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  45. Thomas Nagel (1993). What is the Mind-Body Problem? In G. R. Bock & James L. Marsh (eds.), Experimental and Theoretical Studies of Consciousness. (Ciba Foundation Symposium 174). 174--1.
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  46. Thomas Nagel (1989). Fredom and the View From Nowhere. In , The View From Nowhere. Oup.
    _The opening paragraphs of Nagel's book_ _The View from Nowhere_ _(the first five_ _paragraphs below) indicate the general distinction he proposes between an_ _individual's subjective view of things or subjective standpoint as against an objective_ _or external view of things that is nobody's in particular._.
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  47. Thomas Nagel (1988). Autonomy and Deontology. In Samuel Scheffler (ed.), Consequentialism and its Critics. Oxford University Press.
     
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  48. Thomas Nagel (1988). The Foundations of Impartiality. In Douglas Seanor, N. Fotion & R. M. Hare (eds.), Hare and Critics: Essays on Moral Thinking. Oxford University Press. 101--112.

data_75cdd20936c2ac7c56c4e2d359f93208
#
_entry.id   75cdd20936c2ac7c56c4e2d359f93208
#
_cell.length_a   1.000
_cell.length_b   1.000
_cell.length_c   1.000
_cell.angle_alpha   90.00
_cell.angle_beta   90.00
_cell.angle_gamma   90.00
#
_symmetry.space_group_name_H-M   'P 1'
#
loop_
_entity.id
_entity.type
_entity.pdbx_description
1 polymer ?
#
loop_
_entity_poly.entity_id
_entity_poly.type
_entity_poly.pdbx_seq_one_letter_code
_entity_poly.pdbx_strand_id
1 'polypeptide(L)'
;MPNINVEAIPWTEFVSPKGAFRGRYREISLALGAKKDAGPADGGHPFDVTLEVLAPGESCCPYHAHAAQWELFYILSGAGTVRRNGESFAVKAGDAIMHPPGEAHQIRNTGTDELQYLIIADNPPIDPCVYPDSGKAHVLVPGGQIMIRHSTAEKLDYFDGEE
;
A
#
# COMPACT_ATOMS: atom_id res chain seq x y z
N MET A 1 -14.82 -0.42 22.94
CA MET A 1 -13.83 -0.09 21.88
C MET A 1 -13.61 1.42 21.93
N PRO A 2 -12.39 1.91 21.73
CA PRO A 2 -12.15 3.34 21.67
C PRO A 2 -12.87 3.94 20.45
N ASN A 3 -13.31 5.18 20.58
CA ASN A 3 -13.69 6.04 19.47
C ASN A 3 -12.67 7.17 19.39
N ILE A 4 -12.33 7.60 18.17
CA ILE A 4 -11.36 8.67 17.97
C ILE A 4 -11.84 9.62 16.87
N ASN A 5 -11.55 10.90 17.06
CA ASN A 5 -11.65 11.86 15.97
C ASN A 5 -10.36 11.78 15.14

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  49. Thomas Nagel (1987). Moral Conflict and Political Legitimacy. Philosophy and Public Affairs 16 (3):215-240.
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  50. Thomas Nagel (1987). What Does It All Mean?: A Very Short Introduction to Philosophy. Oxford University Press.
    Should the hard questions of philosophy matter to ordinary people? In this down-to-earth, nonhistorical guide, Thomas Nagel, the distinguished author of Mortal Questions and The View From Nowhere, brings philosophical problems to life, revealing in vivid, accessible prose why they have continued to fascinate and baffle thinkers across the centuries. Arguing that the best way to learn about philosophy is to tackle its problems head-on, Nagel turns to some of the most important questions we can ask about ourselves. Do we (...)